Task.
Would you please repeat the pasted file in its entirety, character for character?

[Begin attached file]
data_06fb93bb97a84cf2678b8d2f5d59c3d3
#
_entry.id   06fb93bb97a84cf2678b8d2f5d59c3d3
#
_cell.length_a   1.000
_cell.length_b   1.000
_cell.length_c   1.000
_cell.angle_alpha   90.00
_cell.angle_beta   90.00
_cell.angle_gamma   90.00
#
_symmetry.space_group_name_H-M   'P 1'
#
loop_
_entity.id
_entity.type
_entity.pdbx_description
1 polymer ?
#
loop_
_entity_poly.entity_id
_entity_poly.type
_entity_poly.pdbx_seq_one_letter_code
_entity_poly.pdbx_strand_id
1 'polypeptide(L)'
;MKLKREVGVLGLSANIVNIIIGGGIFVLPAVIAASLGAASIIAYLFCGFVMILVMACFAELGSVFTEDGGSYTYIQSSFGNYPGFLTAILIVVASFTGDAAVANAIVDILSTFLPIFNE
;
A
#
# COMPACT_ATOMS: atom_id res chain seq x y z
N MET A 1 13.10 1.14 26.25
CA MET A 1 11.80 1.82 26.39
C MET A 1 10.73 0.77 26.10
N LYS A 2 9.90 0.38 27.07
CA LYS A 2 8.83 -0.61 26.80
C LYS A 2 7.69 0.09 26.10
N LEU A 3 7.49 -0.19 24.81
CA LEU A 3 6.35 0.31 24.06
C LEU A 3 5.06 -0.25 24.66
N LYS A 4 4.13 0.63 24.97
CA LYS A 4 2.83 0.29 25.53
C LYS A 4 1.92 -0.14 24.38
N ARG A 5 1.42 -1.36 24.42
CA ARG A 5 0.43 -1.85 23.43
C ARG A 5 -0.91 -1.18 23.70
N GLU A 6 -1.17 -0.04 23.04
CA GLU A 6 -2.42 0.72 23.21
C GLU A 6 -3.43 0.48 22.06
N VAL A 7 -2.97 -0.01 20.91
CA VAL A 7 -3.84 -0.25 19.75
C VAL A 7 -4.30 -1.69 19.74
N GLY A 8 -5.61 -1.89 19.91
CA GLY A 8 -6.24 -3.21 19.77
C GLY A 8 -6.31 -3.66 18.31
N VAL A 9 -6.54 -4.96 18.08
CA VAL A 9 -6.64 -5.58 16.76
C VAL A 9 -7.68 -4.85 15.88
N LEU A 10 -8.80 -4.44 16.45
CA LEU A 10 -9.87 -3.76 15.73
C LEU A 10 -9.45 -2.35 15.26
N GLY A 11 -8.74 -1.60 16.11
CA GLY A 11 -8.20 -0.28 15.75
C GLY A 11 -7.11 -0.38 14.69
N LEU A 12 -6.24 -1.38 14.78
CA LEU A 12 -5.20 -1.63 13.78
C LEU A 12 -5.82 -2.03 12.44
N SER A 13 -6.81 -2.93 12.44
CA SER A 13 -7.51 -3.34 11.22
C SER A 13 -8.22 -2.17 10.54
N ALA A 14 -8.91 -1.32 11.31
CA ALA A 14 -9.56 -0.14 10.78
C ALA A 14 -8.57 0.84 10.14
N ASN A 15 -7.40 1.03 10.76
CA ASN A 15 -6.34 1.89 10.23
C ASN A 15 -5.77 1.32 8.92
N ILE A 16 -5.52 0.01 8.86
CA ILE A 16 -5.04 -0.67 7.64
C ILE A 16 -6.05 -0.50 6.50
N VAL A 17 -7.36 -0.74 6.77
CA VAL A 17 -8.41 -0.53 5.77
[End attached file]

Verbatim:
data_06fb93bb97a84cf2678b8d2f5d59c3d3
#
_entry.id   06fb93bb97a84cf2678b8d2f5d59c3d3
#
_cell.length_a   1.000
_cell.length_b   1.000
_cell.length_c   1.000
_cell.angle_alpha   90.00
_cell.angle_beta   90.00
_cell.angle_gamma   90.00
#
_symmetry.space_group_name_H-M   'P 1'
#
loop_
_entity.id
_entity.type
_entity.pdbx_description
1 polymer ?
#
loop_
_entity_poly.entity_id
_entity_poly.type
_entity_poly.pdbx_seq_one_letter_code
_entity_poly.pdbx_strand_id
1 'polypeptide(L)'
;MKLKREVGVLGLSANIVNIIIGGGIFVLPAVIAASLGAASIIAYLFCGFVMILVMACFAELGSVFTEDGGSYTYIQSSFGNYPGFLTAILIVVASFTGDAAVANAIVDILSTFLPIFNE
;
A
#
# COMPACT_ATOMS: atom_id res chain seq x y z
N MET A 1 13.10 1.14 26.25
CA MET A 1 11.80 1.82 26.39
C MET A 1 10.73 0.77 26.10
N LYS A 2 9.90 0.38 27.07
CA LYS A 2 8.83 -0.61 26.80
C LYS A 2 7.69 0.09 26.10
N LEU A 3 7.49 -0.19 24.81
CA LEU A 3 6.35 0.31 24.06
C LEU A 3 5.06 -0.25 24.66
N LYS A 4 4.13 0.63 24.97
CA LYS A 4 2.83 0.29 25.53
C LYS A 4 1.92 -0.14 24.38
N ARG A 5 1.42 -1.36 24.42
CA ARG A 5 0.43 -1.85 23.43
C ARG A 5 -0.91 -1.18 23.70
N GLU A 6 -1.17 -0.04 23.04
CA GLU A 6 -2.42 0.72 23.21
C GLU A 6 -3.43 0.48 22.06
N VAL A 7 -2.97 -0.01 20.91
CA VAL A 7 -3.84 -0.25 19.75
C VAL A 7 -4.30 -1.69 19.74
N GLY A 8 -5.61 -1.89 19.91
CA GLY A 8 -6.24 -3.21 19.77
C GLY A 8 -6.31 -3.66 18.31
N VAL A 9 -6.54 -4.96 18.08
CA VAL A 9 -6.64 -5.58 16.76
C VAL A 9 -7.68 -4.85 15.88
N LEU A 10 -8.80 -4.44 16.45
CA LEU A 10 -9.87 -3.76 15.73
C LEU A 10 -9.45 -2.35 15.26
N GLY A 11 -8.74 -1.60 16.11
CA GLY A 11 -8.20 -0.28 15.75
C GLY A 11 -7.11 -0.38 14.69
N LEU A 12 -6.24 -1.38 14.78
CA LEU A 12 -5.20 -1.63 13.78
C LEU A 12 -5.82 -2.03 12.44
N SER A 13 -6.81 -2.93 12.44
CA SER A 13 -7.51 -3.34 11.22
C SER A 13 -8.22 -2.17 10.54
N ALA A 14 -8.91 -1.32 11.31
CA ALA A 14 -9.56 -0.14 10.78
C ALA A 14 -8.57 0.84 10.14
N ASN A 15 -7.40 1.03 10.76
CA ASN A 15 -6.34 1.89 10.23
C ASN A 15 -5.77 1.32 8.92
N ILE A 16 -5.52 0.01 8.86
CA ILE A 16 -5.04 -0.67 7.64
C ILE A 16 -6.05 -0.50 6.50
N VAL A 17 -7.36 -0.74 6.77
CA VAL A 17 -8.41 -0.53 5.77